Pocohontas and Friends Breakfast at The Wilderness Lodge

Advance reservations are required for all dinner shows, and some of these are extremely popular. Make sure to call (407) WDW-DINE as soon as possible to make reservations. The Hoop-Dee-Do Musical Review at the Fort Wilderness Resort is a big hit with families. Although three seatings are offered (5:00, 7:15 and 9:30 p.m.), this show sells out fast.

Budget or Moderate Resort Food Courts: We've found the food courts at the All-Star and Caribbean Beach Resorts to be good options for moderately-priced food. $

Rainforest Cafe: This chain restaurant, located in the Disney Village Marketplace, is an entertaining place to eat for families. Advance reservations are not accepted, and lines can get very long at peak hours. $$

50's Prime Time Cafe: Kids love this restaurant located at Disney-MGM Studios. The atmosphere is fun, and your waitress "Mom" will be happy to serve you such favorites as meatloaf and macaroni and cheese. Desserts are particularly great here. Don't expect fancy food, however. $$ Reservations Suggested.

Planet Hollywood: This very popular restaurant is located at Disney's Pleasure Island (right next to the Disney Village Marketplace). Meals are reasonably priced for the WDW area, and the kids will love all of the Hollywood memorabilia. Reservations are not accepted, and lines can get very long at peak hours. $$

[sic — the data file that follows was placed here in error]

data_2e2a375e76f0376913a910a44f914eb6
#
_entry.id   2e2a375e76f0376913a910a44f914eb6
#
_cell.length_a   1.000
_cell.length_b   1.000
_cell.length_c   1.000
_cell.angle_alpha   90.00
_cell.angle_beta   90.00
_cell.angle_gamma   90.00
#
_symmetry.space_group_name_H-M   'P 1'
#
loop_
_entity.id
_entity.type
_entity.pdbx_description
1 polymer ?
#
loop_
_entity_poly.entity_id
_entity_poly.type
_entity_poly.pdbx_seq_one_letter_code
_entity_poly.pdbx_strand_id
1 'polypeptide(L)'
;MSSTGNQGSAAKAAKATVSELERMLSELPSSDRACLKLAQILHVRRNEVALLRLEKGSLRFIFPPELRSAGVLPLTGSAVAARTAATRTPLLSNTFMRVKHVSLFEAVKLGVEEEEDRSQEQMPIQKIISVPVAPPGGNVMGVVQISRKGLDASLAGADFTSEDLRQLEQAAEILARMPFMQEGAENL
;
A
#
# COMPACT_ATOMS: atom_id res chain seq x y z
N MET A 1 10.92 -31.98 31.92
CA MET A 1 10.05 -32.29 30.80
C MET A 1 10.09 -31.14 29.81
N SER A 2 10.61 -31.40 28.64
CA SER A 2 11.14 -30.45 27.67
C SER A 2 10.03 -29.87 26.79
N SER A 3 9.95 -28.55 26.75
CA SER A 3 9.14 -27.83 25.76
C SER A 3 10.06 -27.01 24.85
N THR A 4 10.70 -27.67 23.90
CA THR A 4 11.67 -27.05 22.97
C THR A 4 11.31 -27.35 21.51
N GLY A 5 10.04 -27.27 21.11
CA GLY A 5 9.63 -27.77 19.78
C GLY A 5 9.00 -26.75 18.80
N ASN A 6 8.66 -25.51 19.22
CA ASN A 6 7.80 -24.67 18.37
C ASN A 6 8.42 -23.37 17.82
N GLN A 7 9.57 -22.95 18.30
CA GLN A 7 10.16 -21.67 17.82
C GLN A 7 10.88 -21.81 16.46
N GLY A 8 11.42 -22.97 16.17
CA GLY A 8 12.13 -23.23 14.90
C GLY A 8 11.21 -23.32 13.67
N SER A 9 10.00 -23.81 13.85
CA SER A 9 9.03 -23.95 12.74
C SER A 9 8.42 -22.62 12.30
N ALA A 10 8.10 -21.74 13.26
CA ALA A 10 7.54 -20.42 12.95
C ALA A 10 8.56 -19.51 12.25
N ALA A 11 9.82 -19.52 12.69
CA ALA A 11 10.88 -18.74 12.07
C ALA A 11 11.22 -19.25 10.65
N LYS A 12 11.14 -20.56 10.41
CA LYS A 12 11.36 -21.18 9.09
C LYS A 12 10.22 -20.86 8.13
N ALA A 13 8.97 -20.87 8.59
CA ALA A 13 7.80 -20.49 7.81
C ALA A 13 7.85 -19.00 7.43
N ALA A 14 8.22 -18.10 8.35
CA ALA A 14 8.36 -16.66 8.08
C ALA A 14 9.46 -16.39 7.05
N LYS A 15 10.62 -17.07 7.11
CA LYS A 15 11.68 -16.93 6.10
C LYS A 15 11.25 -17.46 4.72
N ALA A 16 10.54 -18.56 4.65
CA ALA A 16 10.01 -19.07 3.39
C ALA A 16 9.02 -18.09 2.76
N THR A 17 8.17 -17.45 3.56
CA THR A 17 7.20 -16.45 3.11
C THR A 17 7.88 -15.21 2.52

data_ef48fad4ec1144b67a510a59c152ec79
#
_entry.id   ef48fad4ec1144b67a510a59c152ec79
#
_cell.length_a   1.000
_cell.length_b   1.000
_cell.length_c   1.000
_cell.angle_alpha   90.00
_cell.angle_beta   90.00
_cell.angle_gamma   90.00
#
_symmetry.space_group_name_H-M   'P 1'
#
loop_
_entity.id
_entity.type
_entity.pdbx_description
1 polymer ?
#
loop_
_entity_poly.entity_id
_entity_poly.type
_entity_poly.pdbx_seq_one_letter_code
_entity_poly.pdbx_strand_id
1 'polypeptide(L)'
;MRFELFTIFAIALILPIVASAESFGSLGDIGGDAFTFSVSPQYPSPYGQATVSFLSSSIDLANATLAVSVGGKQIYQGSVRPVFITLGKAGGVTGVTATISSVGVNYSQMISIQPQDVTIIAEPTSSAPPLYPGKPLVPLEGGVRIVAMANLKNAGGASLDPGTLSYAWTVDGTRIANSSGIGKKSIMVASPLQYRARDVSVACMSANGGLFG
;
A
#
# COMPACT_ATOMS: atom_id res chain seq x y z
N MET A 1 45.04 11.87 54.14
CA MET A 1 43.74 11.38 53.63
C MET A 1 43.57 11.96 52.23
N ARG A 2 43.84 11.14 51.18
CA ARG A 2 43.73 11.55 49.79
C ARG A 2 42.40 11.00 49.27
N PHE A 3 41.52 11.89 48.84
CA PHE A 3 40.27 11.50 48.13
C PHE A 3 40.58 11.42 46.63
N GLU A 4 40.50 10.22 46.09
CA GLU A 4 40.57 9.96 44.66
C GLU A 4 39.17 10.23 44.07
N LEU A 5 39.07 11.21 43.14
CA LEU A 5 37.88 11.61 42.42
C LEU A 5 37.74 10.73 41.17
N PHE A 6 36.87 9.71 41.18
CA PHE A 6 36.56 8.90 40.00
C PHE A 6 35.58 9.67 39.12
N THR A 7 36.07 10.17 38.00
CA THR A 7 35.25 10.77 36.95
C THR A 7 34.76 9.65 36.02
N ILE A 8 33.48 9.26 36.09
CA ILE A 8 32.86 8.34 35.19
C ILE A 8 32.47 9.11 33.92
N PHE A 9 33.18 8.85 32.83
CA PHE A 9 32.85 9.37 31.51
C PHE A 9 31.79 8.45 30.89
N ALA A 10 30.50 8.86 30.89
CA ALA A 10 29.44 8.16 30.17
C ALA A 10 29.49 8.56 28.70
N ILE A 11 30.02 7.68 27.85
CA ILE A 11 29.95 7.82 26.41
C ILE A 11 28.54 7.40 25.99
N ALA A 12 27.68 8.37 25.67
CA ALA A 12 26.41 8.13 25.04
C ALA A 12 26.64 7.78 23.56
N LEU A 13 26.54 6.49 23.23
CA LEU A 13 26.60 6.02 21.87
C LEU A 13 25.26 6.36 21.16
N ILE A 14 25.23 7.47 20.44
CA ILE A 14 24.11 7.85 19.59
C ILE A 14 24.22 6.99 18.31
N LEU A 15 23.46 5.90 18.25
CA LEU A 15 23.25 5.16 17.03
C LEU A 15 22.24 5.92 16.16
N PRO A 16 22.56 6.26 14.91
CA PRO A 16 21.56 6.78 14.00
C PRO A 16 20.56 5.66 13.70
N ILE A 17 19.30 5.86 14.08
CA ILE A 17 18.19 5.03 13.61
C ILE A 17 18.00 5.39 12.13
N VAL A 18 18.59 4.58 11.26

Epcot Restaurants: There's something almost irresistable about eating at one of the Epcot eateries. It seems like a wonderful way to "sample the world", and it can be hard to walk away from this area at dinner. In our experience, some of the most family-friendly places to eat at Epcot are: Biergarten (the oompah music is very entertaining for younger ones, $$), San Angel Inn (kids can ride El Rio del Tiempo while waiting for the food, $$), and Yakitori House (fast food - great skewered chicken and beef, $).

The Coral Reef: Our family loves this Epcot restaurant, and makes this a "must visit" when we come to WDW. One whole wall is glass, giving diners a marvellous view of the Living Seas tank. Try to get a table right next to the tank for maximum enjoyment and value for your dollar. This restaurant is very expensive, and is very difficult to get into without reservations. $$$ Reservations Strongly Suggested.